Governance of your enterprise risk management: How to stay in control of your ERM programme and prove it

Governance of your enterprise risk management: How to stay in control of your ERM programme and prove it

Richard Pike is the CEO and Founder of Governor Software a company focused on Governance & Oversight at financial institutions and a Main board director of permanenttsb plc, (LSE listed €23bn bank) & JP Morgan Fund administration Ltd. We speak to Richard ahead of the Operational & Enterprise Risk Management Congress to gain his insight on what he believes is the main focus for Enterprise Risk Management Professionals today.

Richard, can you please tell the Risk Insights readers a little bit about yourself, your experiences and what your current professional focus is?

I am also a Steering board member of government funded research centre GRCTC and a Lecturer on ERM for Certified Bank Director and MSc Compliance courses at the University College Dublin.|

Previously I was the Senior Market Manager for Risk & Compliance in EMEA [2008 to 2015], managing six Governance Risk & Compliance software products go-to-market activities across the region for a global financial technology company.

At the Operational & Enterprise Risk Management Congress, you will be sharing your insight regarding governance of Enterprise Risk Management. Why do you believe this is a key talking point in the industry right now and what can risk professionals gain from this insight?

My observation is that compliance and risk oversight, as operated within financial institutions, is inefficient and ineffective in a world of ever changing regulation and ever more intrusive supervision.

Most firms operate a compliance and risk oversight process that is siloed and reactive. In order to operate a process that achieves its goals in a more cost effective manner compliance executives need to design their oversight process to be more holistic and agile.

What are the essential considerations that need to be made to ensure institutions stay in control of their ERM program, and how can they ‘prove it’?

The main tenets of an ‘efficient and effective’ oversight process are:

  • Line of sight from obligations to policies, controls, metrics etc
  • Collaboration between 1st and 2nd line in terms of piecing the puzzle together
  • Ability to see demarcation zones between 1st and 2nd line activities
  • Documentation / evidence management
  • Seamless transition from agile project delivery straight to BAU oversight
  • Complete record over time

How would you recommend institutions improve practices to prove compliance to stakeholders and why is this so important?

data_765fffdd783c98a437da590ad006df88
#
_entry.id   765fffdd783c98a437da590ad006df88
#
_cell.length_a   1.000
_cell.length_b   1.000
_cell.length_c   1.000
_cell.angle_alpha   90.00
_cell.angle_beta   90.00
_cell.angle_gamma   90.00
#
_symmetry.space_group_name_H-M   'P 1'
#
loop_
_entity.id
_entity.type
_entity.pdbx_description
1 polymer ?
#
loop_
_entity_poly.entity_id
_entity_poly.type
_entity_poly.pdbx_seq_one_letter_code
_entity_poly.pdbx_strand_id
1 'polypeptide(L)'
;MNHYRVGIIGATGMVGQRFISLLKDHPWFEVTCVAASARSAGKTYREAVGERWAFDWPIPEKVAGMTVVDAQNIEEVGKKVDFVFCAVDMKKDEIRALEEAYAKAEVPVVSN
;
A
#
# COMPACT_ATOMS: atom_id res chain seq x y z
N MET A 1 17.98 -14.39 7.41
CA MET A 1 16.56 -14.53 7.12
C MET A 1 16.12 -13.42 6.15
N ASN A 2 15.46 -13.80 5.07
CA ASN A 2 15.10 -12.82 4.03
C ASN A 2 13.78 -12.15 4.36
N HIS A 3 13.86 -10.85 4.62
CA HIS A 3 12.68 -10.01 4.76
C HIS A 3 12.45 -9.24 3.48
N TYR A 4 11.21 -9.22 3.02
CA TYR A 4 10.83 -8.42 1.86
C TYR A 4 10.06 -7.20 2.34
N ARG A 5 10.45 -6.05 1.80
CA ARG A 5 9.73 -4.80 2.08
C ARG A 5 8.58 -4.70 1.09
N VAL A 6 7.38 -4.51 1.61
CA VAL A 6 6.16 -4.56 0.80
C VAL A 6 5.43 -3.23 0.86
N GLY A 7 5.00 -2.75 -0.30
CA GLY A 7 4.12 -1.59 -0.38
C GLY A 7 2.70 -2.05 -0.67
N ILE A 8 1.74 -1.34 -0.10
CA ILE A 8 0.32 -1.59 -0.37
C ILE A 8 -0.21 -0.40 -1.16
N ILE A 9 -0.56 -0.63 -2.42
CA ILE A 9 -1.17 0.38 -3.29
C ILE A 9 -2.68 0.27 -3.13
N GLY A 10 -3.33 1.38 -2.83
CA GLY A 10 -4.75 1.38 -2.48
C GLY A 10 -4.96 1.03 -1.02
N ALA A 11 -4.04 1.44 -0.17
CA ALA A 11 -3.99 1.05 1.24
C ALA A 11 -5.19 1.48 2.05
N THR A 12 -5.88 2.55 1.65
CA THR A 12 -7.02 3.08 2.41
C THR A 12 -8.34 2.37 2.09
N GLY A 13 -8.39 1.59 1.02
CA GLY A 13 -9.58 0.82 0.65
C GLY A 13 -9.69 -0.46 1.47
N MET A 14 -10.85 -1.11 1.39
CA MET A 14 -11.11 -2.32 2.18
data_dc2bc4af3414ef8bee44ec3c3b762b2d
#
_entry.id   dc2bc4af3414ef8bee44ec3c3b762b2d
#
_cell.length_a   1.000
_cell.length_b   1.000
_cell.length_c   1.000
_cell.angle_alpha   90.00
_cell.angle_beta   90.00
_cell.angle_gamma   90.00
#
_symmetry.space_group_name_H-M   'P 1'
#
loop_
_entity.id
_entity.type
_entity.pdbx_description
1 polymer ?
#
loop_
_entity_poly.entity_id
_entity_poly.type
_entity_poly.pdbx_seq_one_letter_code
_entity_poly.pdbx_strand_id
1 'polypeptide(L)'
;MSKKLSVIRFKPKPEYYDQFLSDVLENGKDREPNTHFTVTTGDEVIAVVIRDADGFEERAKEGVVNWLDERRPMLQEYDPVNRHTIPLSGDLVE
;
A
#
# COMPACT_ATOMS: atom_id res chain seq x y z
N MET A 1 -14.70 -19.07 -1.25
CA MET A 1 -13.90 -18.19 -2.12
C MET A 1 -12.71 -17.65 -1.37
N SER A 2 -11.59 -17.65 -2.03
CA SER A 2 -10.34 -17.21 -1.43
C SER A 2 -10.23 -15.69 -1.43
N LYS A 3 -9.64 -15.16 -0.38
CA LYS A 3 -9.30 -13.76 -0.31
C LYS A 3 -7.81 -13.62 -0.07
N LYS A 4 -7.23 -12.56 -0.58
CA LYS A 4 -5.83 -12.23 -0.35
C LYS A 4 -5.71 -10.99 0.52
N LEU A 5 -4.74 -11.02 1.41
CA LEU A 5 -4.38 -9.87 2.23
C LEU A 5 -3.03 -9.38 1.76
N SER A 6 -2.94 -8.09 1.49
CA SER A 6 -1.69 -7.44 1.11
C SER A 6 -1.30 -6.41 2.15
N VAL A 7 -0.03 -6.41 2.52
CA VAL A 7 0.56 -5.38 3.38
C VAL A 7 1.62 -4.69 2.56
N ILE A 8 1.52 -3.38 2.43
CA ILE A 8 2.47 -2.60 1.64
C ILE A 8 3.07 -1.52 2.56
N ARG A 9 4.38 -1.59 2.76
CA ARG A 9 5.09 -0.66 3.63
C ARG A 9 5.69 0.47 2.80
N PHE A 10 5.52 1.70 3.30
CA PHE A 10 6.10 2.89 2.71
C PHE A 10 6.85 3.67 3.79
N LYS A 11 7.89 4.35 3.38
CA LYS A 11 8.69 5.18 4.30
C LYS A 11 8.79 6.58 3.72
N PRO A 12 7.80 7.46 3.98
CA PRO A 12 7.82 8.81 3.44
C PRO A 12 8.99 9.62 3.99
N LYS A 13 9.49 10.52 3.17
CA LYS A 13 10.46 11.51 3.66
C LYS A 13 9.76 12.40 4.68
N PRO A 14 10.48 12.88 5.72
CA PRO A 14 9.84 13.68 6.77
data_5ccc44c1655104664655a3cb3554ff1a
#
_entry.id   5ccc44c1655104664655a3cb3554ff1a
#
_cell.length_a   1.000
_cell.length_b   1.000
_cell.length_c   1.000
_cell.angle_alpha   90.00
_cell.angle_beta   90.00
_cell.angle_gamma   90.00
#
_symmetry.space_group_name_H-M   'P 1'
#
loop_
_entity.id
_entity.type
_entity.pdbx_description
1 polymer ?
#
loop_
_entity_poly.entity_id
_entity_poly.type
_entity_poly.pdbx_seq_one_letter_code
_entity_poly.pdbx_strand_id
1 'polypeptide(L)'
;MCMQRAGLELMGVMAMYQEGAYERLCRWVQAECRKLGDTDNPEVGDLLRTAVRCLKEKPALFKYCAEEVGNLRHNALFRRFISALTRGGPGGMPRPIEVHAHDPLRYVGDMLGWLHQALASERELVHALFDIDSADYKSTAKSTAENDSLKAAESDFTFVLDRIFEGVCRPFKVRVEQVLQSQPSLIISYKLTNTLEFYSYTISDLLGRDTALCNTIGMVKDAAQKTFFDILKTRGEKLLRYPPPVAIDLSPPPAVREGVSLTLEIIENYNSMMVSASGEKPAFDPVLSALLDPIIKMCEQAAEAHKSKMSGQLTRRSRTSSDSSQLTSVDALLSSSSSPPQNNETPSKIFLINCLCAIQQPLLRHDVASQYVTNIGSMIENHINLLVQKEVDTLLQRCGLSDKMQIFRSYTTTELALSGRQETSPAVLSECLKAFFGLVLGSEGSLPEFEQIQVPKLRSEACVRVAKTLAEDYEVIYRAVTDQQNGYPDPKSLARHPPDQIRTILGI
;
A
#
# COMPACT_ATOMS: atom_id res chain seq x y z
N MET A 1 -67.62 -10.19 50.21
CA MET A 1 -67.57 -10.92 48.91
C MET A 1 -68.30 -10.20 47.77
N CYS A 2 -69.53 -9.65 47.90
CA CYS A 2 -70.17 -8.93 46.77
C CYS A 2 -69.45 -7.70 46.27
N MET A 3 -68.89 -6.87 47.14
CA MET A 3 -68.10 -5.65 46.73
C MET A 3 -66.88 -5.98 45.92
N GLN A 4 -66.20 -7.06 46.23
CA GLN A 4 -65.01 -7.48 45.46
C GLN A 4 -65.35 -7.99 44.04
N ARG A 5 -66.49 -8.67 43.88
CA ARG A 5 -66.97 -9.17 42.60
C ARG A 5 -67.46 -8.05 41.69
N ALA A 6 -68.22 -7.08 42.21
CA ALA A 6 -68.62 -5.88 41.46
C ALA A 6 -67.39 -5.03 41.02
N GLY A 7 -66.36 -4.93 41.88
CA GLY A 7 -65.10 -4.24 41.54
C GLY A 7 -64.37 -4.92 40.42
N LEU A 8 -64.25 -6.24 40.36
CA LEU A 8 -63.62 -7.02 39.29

What if the compliance team were to map out a new or amended regulation when they first receive it. This mapping would involve breaking down the requirements into specific obligations and for each obligation defining what proof points they need for good compliance oversight. These items might be metrics, audits, assessments, outcomes etc.

The policy writing team will then take these regulatory maps and match their individual policy elements to these obligations. They will also include in their policies the items that will make for good policy oversight. For each of those items they may also define the appetite or tolerances that will cause the policy to be in ‘breach’.

So now we have a regulation mapped to its obligations and then a set of policy statements that map to those obligations. For both of these we have the set of indicators (qualitative and quantitative) that will enable compliance oversight.

When this is presented to the business as the input to the change programme, there will be a clear understanding of what information is needed for compliance oversight to do their job. While the operational approach may rely on differing approaches, systems and MI to ensure their own processes, the business is well aware of the items that they have to record and store for oversight. If this is done well then those items should be the same regardless of the oversight function that needs them (compliance, audit, regulators, etc.).
So the finish line is a map of the regulatory obligations, linked to a set of internal policy statements, linked to a set of internal proof points (metrics, assessments, reviews) all of which record and store all changes in real time thus allowing anyone to go back to a point in the past to see the state of compliance.

In your experience, how can financial institutions best manage communicating obligations to stakeholders?

I think that financial institutions need to focus on two things

  • Visualization
  • Context

It needs to be easier to see exactly what is new and what is the status of a firm’s compliance. Financial Institutions often use detailed plans and documents, but these suffer from a lack of clarity and too much detail.

Communications should always add context regarding your current business processes, the effects of the new regulations and the plans for becoming compliant

What, in your opinion does the future hold for operational risk professionals, and how can they keep up with the increasing change?

I am very interested in how the new areas of machine learning and unstructured data analysis will be utilized by Operational Risk. I think that if we can start to analyse all of the data we have diligently collected over the last number of years to start to enhance our ability to spot trends and highlight problems we will add more value to the business, which is the end goal.

We asked Richard some informal questions…

If you did not pursue your current career path, what do you believe your alternative career path would have been?


What is your favourite thing to do to wind down after a long week?

A game of soccer

What came first, the chicken or the egg?  

Definitely the egg!